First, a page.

COOL TECH: HP’s new TouchSmarts kick iMac’s Butt – Unboxing and Review!


HP used to be a company that made stodgy computers that only your 60 year old father would like – if he knew how to use it. In the last year they have really gotten their act together on the design front and are coming out with some pretty slick hardware these days. Leading the pack is their innovative all in one Touchsmart PCs, which takes aim directly at Apple’s popular iMac line, adding slick touch-screen functionality in the process. I’ll start by saying, that I’m not a fan of touch screen anything. I think the iPhone’s interface is really slick, but I hate the fact that you always have to take it out of your pocket and watch what you are doing whenever you use it. I also hate the idea of getting fingerprints all over your beautiful iPhone screen and frankly every touch screen device I’ve ever owned eventually has calibration issues. So for all of these reasons I wasn’t sold on the idea of bringing this technology to a desktop computer.

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To reiterate the beautiful screen point, HP sent me a 22.5 inch HP TouchSmart IQ506 to review. The minute you turn it on, you are in for a treat. This 1680 by 1050 pixel screen is absolutely stunning. The viewing angle is fully adjustable with no glare or mirror effect at all. Why would you want to mess this up getting finger prints all over it? I’ll tell you why, HP has strung together a really nice touch screen interface that lets you control all of the machine’s multimedia media with the touch of a finger. There’s a little home icon that when pressed brings up a unique, some pieces of which were taken straight from apple. You can view your entire music catalog in using a cover flow style interface. You just scroll your finger across all your album covers to select what you want. It’s a blatant rip-off of Apple. But it works brilliantly and is fast. The HP Home Screen contains all of your apps including a customized Browser that needs a lot of work, I.E., a Video Player, Photo Viewer, Games, Digital Clock and other dockable items. You can set the screen so that you have three main apps on top and a scroll bar at the bottom. The onscreen keyboard works pretty well with the custom Notes app.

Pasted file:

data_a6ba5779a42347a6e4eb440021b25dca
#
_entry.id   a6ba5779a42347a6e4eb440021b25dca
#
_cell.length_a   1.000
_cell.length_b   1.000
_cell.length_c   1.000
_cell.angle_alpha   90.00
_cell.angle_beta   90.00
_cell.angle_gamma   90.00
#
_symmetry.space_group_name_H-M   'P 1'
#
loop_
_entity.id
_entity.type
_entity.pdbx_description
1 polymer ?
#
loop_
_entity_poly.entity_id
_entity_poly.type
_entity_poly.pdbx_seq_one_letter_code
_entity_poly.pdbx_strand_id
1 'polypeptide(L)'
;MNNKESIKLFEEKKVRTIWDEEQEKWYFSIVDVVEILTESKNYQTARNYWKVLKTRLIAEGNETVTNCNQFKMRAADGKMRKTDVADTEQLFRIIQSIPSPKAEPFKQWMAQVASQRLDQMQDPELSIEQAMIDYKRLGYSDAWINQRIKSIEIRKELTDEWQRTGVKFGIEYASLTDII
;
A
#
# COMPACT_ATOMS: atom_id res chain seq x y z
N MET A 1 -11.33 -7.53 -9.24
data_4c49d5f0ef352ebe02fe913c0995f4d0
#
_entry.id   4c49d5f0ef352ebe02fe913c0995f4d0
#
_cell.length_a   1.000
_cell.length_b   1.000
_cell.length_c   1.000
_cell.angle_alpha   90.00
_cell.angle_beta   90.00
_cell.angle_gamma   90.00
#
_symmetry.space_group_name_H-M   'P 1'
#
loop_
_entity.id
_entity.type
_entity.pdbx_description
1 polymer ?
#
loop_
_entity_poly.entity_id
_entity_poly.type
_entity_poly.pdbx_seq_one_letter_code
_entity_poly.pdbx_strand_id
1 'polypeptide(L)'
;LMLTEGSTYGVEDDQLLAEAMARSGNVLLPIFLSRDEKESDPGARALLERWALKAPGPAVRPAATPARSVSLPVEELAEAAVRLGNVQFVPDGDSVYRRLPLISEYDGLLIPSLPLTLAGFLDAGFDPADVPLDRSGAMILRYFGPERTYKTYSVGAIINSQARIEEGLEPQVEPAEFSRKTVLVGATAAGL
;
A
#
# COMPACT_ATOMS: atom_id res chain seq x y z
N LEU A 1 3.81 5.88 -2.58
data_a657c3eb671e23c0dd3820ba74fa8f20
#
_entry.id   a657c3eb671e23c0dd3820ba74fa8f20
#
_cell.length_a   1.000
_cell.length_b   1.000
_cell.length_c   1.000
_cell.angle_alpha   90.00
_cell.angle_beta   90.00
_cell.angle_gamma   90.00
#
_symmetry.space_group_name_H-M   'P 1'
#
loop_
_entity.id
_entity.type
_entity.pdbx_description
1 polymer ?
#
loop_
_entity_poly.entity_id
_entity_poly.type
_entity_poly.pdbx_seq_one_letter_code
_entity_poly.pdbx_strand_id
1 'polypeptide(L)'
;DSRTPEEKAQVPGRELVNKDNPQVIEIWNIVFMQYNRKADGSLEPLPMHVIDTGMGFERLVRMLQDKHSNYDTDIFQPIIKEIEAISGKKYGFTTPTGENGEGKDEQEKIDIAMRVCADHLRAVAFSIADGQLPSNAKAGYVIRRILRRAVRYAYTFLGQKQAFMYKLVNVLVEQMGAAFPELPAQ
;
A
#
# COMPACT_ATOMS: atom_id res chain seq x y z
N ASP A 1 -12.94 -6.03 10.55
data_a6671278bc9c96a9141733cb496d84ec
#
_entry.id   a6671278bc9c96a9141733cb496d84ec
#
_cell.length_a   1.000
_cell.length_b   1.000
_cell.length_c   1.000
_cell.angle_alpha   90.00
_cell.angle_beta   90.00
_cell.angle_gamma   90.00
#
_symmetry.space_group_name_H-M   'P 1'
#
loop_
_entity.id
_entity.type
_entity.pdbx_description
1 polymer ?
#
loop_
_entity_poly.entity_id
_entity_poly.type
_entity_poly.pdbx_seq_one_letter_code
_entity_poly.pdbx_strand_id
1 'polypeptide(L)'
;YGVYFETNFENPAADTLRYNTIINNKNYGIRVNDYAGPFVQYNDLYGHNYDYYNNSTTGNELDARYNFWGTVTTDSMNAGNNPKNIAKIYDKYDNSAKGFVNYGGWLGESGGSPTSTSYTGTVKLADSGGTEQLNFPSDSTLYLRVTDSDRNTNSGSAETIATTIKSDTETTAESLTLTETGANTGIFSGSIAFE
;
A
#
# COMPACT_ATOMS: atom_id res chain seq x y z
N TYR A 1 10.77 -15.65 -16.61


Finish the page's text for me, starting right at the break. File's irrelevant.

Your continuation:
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There is a built in microphone and webcam that is straightforward and simple to use. The Audio on this machine is simply amazing; the speakers are at the chin of the machine and sound big and bold. Not whimpy like my crappy Dell laptop. I was listening to Rhapsody a few days ago and the sound filled my basement office. You definitely don’t need to purchase any external speakers for this.